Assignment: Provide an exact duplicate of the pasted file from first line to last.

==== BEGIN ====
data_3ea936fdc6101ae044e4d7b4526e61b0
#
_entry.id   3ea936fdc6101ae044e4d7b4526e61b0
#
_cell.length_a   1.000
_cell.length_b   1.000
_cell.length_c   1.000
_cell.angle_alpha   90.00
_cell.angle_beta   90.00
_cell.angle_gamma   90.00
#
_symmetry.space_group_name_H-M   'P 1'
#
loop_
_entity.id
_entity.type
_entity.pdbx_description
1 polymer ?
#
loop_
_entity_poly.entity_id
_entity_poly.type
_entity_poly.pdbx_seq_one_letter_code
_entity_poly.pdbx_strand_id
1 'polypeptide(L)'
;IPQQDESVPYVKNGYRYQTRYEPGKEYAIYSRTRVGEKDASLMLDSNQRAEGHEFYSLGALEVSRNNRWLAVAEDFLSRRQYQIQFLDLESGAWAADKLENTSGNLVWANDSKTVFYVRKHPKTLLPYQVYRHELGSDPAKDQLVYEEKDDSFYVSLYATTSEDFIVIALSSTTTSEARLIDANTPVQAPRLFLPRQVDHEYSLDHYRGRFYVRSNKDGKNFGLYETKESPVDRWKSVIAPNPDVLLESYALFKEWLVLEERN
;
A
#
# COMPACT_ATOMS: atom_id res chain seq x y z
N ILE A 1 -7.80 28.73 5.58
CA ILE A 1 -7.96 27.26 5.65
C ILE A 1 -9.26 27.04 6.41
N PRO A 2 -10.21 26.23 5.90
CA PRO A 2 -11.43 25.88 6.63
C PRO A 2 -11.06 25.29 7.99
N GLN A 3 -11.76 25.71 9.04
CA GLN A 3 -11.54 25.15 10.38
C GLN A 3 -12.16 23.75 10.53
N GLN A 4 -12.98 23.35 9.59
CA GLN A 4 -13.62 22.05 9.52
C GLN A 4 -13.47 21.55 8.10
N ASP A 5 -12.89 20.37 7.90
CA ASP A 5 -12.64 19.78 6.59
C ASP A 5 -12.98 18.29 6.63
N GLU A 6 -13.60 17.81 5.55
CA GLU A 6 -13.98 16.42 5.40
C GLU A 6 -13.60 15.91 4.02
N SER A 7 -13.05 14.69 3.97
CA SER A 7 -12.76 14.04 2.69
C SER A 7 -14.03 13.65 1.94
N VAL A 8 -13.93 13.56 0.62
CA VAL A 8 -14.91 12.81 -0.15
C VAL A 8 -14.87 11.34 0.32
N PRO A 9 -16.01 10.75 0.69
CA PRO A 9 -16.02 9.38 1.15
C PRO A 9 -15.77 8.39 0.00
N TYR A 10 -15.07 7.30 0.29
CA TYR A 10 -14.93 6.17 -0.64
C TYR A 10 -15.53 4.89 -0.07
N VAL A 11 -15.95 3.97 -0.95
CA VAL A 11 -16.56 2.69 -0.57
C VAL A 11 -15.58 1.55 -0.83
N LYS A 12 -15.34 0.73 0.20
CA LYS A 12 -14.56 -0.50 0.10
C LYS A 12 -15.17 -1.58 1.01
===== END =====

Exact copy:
data_3ea936fdc6101ae044e4d7b4526e61b0
#
_entry.id   3ea936fdc6101ae044e4d7b4526e61b0
#
_cell.length_a   1.000
_cell.length_b   1.000
_cell.length_c   1.000
_cell.angle_alpha   90.00
_cell.angle_beta   90.00
_cell.angle_gamma   90.00
#
_symmetry.space_group_name_H-M   'P 1'
#
loop_
_entity.id
_entity.type
_entity.pdbx_description
1 polymer ?
#
loop_
_entity_poly.entity_id
_entity_poly.type
_entity_poly.pdbx_seq_one_letter_code
_entity_poly.pdbx_strand_id
1 'polypeptide(L)'
;IPQQDESVPYVKNGYRYQTRYEPGKEYAIYSRTRVGEKDASLMLDSNQRAEGHEFYSLGALEVSRNNRWLAVAEDFLSRRQYQIQFLDLESGAWAADKLENTSGNLVWANDSKTVFYVRKHPKTLLPYQVYRHELGSDPAKDQLVYEEKDDSFYVSLYATTSEDFIVIALSSTTTSEARLIDANTPVQAPRLFLPRQVDHEYSLDHYRGRFYVRSNKDGKNFGLYETKESPVDRWKSVIAPNPDVLLESYALFKEWLVLEERN
;
A
#
# COMPACT_ATOMS: atom_id res chain seq x y z
N ILE A 1 -7.80 28.73 5.58
CA ILE A 1 -7.96 27.26 5.65
C ILE A 1 -9.26 27.04 6.41
N PRO A 2 -10.21 26.23 5.90
CA PRO A 2 -11.43 25.88 6.63
C PRO A 2 -11.06 25.29 7.99
N GLN A 3 -11.76 25.71 9.04
CA GLN A 3 -11.54 25.15 10.38
C GLN A 3 -12.16 23.75 10.53
N GLN A 4 -12.98 23.35 9.59
CA GLN A 4 -13.62 22.05 9.52
C GLN A 4 -13.47 21.55 8.10
N ASP A 5 -12.89 20.37 7.90
CA ASP A 5 -12.64 19.78 6.59
C ASP A 5 -12.98 18.29 6.63
N GLU A 6 -13.60 17.81 5.55
CA GLU A 6 -13.98 16.42 5.40
C GLU A 6 -13.60 15.91 4.02
N SER A 7 -13.05 14.69 3.97
CA SER A 7 -12.76 14.04 2.69
C SER A 7 -14.03 13.65 1.94
N VAL A 8 -13.93 13.56 0.62
CA VAL A 8 -14.91 12.81 -0.15
C VAL A 8 -14.87 11.34 0.32
N PRO A 9 -16.01 10.75 0.69
CA PRO A 9 -16.02 9.38 1.15
C PRO A 9 -15.77 8.39 0.00
N TYR A 10 -15.07 7.30 0.29
CA TYR A 10 -14.93 6.17 -0.64
C TYR A 10 -15.53 4.89 -0.07
N VAL A 11 -15.95 3.97 -0.95
CA VAL A 11 -16.56 2.69 -0.57
C VAL A 11 -15.58 1.55 -0.83
N LYS A 12 -15.34 0.73 0.20
CA LYS A 12 -14.56 -0.50 0.10
C LYS A 12 -15.17 -1.58 1.01